Publications by authors named "Peter K Kind"

4 Publications

  • Page 1 of 1

Age structure of the Australian lungfish (Neoceratodus forsteri).

PLoS One 2019 23;14(1):e0210168. Epub 2019 Jan 23.

Griffith University, Brisbane, QLD, Australia.

The Australian lungfish has been studied for more than a century without any knowledge of the longevity of the species. Traditional methods for ageing fish, such as analysis of otolith (ear stone) rings is complicated in that lungfish otoliths differ from teleost fish in composition. As otolith sampling is also lethal, this is not appropriate for a protected species listed under Australian legislation. Lungfish scales were removed from 500 fish from the Brisbane, Burnett and Mary rivers. A sub-sample of scales (85) were aged using bomb radiocarbon techniques and validated using scales marked previously with oxytetracycline. Lungfish ages ranged from 2.5-77 years of age. Estimated population age structures derived using an Age Length Key revealed different recruitment patterns between river systems. There were statistically significant von Bertalanffy growth model parameters estimated for each of the three rivers based on limited sample sizes. In addition, length frequency distributions between river systems were also significantly different. Further studies will be conducted to review drivers that may explain these inter-river differences.
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http://journals.plos.org/plosone/article?id=10.1371/journal.pone.0210168PLOS
http://www.ncbi.nlm.nih.gov/pmc/articles/PMC6343868PMC
September 2019

Monitoring age-related trends in genomic diversity of Australian lungfish.

Mol Ecol 2018 Jul 10. Epub 2018 Jul 10.

Australian Rivers Institute, Griffith University, Nathan, Qld, Australia.

An important challenge for conservation science is to detect declines in intraspecific diversity so that management action can be guided towards populations or species at risk. The lifespan of Australian lungfish (Neoceratodus forsteri) exceeds 80 years, and human impacts on breeding habitat over the last half century may have impeded recruitment, leaving populations dominated by old postreproductive individuals, potentially resulting in a small and declining breeding population. Here, we conduct a "single-sample" evaluation of genetic erosion within contemporary populations of the Australian lungfish. Genetic erosion is a temporal decline in intraspecific diversity due to factors such as reduced population size and inbreeding. We examined whether young individuals showed signs of reduced genetic diversity and/or inbreeding using a novel bomb radiocarbon dating method to age lungfish nonlethally, based on C ratios of scales. A total of 15,201 single nucleotide polymorphic (SNP) loci were genotyped in 92 individuals ranging in age from 2 to 77 years old. Standardized individual heterozygosity and individual inbreeding coefficients varied widely within and between riverine populations, but neither was associated with age, so perceived problems with recruitment have not translated into genetic erosion that could be considered a proximate threat to lungfish populations. Conservation concern has surrounded Australian lungfish for over a century. However, our results suggest that long-lived threatened species can maintain stable levels of intraspecific variability when sufficient reproductive opportunities exist over the course of a long lifespan.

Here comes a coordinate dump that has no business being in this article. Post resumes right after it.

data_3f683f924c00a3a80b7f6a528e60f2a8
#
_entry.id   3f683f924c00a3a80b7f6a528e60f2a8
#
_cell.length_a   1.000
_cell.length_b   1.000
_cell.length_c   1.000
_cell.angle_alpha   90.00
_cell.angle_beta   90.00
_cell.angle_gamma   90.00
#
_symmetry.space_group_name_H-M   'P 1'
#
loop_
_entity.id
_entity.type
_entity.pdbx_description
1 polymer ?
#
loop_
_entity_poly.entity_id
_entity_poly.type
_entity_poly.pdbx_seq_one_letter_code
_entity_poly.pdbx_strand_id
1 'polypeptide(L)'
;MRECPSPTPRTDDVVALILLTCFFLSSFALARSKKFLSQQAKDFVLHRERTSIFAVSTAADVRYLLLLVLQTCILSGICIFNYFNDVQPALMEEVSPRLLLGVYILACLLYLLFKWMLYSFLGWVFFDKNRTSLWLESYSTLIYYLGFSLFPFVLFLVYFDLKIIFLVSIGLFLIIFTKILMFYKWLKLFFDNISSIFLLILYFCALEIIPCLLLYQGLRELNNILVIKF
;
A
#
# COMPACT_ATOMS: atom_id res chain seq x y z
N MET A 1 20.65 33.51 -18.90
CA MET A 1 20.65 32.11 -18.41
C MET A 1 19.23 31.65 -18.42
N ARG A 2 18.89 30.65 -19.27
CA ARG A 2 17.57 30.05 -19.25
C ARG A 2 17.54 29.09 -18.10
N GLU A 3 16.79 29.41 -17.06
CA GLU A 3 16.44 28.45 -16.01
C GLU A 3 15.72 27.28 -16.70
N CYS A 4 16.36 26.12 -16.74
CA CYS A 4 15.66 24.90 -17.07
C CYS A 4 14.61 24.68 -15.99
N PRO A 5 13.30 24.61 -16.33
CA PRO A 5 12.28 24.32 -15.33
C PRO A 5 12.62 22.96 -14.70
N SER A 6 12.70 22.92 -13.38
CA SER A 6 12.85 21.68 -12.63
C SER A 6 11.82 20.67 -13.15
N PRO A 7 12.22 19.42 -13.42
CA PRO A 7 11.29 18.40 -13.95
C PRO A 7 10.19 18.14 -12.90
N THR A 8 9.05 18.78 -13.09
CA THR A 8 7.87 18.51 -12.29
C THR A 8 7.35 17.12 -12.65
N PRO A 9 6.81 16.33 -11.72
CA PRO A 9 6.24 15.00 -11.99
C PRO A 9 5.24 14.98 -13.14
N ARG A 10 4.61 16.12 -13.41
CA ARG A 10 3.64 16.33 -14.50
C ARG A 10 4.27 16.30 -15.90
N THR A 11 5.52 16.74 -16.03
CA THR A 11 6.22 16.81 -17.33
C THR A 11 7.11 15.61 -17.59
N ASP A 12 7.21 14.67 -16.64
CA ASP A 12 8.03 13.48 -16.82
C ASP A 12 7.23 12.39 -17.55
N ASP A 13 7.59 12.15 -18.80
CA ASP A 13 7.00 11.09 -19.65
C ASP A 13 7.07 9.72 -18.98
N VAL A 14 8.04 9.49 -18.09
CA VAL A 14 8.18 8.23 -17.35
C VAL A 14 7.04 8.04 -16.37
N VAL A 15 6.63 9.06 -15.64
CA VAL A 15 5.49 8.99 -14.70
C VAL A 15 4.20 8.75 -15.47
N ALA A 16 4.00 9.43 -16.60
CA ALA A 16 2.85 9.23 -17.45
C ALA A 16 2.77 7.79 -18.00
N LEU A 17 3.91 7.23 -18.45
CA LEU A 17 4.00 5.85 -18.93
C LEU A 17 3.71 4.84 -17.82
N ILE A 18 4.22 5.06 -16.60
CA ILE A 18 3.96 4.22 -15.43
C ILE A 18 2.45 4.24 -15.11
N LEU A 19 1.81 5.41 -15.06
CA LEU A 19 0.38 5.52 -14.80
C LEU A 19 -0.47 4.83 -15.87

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http://dx.doi.org/10.1111/mec.14791DOI Listing
July 2018

Extremely low microsatellite diversity but distinct population structure in a long-lived threatened species, the Australian lungfish Neoceratodus forsteri (Dipnoi).

PLoS One 2015 8;10(4):e0121858. Epub 2015 Apr 8.